15th Century Weapons Chest Discovered By Divers May Shed Light On ‘Military Revolution’

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Kay Smythe News and Commentary Writer
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A report published and updated Wednesday detailed the remarkable discovery of a 15th-century weapons chest that may shape our understanding of our ancestors’ naval battles.

The chest found aboard the sunken Danish royal “floating castle” the Gribshunden (“Griffin Hound”) has laid in place since the vessel sank in 1495, according to a report from Stockholm University. The ship sank at an anchorage in southern Sweden after a fire erupted, likely caused by the mishandling of gunpowder, Live Science noted.

“This is very much at the beginning of what we call the ‘military revolution at sea,'” Stockholm University maritime archaeologist Rolf Warming told Live Science. “The tactics and technology for that were only fulfilled in the second half of the 17th century.”

The discovery also suggests this was a time when ramming and engaging in hand-to-hand combat were falling out of fashion in favor of attacking enemy ships at a distance using gunfire, Warming added.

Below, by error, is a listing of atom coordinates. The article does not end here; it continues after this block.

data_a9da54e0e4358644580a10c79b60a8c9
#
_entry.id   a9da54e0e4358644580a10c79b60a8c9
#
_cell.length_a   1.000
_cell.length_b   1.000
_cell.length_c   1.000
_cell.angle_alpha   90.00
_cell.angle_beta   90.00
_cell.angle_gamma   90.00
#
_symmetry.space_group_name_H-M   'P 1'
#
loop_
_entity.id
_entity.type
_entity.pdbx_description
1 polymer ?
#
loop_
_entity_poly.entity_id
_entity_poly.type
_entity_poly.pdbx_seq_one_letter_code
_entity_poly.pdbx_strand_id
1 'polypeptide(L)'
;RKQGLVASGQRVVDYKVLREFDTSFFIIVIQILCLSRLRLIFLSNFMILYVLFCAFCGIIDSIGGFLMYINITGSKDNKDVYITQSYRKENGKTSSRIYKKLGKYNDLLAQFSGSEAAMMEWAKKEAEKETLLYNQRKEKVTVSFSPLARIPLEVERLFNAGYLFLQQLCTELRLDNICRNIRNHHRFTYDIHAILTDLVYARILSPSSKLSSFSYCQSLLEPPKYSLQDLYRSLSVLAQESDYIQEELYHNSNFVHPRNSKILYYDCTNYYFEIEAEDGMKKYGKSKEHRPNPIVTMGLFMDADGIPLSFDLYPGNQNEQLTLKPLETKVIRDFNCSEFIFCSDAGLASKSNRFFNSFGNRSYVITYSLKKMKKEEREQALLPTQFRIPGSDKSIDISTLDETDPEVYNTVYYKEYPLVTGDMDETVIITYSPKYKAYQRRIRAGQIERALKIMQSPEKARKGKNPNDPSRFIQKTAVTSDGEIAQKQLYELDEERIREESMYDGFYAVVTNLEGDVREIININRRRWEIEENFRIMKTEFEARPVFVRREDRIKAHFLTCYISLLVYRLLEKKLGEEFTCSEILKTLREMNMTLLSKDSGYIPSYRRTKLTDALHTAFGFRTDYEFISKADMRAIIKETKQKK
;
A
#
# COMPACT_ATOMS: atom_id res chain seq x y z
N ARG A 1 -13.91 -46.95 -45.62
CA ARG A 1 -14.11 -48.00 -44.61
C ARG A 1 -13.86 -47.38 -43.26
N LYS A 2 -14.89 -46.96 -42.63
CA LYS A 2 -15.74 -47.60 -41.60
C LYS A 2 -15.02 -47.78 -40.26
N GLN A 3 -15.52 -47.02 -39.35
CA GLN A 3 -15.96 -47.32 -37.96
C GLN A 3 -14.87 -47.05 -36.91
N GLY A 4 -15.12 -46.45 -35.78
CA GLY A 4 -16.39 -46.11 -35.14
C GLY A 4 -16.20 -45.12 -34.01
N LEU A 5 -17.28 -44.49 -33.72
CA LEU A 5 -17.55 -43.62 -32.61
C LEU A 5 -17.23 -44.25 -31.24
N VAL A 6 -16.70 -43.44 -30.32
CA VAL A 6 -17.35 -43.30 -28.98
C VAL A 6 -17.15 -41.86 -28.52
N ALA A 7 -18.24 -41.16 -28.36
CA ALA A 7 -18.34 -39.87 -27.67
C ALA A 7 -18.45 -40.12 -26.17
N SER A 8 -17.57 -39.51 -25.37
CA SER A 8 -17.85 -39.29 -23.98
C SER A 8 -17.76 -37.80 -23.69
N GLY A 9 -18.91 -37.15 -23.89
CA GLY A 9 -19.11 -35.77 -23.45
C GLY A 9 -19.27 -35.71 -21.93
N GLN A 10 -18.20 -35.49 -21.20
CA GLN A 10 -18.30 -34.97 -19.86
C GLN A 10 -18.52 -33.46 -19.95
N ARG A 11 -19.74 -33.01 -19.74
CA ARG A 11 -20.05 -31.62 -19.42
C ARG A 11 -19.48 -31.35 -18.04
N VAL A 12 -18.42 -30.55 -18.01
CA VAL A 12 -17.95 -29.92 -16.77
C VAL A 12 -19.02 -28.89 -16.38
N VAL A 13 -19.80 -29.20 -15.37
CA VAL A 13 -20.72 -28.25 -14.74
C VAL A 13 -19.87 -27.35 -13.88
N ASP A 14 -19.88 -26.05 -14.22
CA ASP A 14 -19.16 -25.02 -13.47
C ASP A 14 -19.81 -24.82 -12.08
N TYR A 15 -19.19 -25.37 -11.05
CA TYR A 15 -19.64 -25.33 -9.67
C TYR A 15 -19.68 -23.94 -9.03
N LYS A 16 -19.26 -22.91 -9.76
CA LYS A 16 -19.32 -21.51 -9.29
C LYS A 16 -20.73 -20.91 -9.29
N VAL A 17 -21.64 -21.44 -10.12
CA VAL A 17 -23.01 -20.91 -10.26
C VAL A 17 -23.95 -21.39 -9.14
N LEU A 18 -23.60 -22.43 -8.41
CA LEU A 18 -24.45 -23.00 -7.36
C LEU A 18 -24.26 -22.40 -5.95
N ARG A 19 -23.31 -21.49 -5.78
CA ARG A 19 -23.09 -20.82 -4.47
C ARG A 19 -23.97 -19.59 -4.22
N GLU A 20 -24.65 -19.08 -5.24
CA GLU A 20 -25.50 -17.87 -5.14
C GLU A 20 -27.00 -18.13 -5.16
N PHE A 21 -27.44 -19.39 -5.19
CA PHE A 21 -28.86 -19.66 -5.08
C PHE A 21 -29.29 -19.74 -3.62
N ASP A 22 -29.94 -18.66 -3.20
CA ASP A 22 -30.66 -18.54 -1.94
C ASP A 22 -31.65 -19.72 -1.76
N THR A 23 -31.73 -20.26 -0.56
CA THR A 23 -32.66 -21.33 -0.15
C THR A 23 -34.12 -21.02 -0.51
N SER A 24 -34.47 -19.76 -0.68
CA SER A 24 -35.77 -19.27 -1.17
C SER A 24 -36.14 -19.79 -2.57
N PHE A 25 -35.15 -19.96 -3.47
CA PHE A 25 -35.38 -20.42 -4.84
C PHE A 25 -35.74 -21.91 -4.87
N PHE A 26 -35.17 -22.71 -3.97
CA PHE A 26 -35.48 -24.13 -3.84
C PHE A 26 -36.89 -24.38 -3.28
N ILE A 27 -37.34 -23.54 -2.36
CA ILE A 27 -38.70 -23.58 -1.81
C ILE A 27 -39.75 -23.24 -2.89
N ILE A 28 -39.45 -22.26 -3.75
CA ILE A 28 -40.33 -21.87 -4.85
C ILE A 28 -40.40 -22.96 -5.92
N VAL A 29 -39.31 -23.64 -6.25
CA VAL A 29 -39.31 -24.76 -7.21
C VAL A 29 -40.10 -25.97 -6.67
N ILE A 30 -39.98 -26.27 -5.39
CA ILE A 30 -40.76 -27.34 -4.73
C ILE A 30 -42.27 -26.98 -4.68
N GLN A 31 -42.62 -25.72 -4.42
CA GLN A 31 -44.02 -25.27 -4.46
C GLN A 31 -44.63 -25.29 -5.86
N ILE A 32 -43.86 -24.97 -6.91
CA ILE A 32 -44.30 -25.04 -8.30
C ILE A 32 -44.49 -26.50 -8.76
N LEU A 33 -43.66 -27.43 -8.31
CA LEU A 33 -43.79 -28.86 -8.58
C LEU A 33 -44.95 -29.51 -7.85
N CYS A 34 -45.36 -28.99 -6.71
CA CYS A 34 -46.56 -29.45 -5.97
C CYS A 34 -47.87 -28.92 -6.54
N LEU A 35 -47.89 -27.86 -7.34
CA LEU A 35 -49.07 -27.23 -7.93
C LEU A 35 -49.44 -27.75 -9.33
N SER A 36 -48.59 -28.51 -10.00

While the “zeuglade” chest has yet to be raised from the depths, Warming and his fellow researchers have 3D modeled the item to create a precise understanding of its size and detail. It’s believed it was a type of tool chest that was used by military men at the time to create ammunition. (RELATED: Archaeologists Find ‘Very Powerful’ Man And His Big Sword In Rare Discovery)

Getting it up from the water should happen in the near future but preserving its contents once it reaches land is a complicated process. And once we know what’s inside, we’ll be able to put together a piece of our recent history that has already been lost to the passage of time.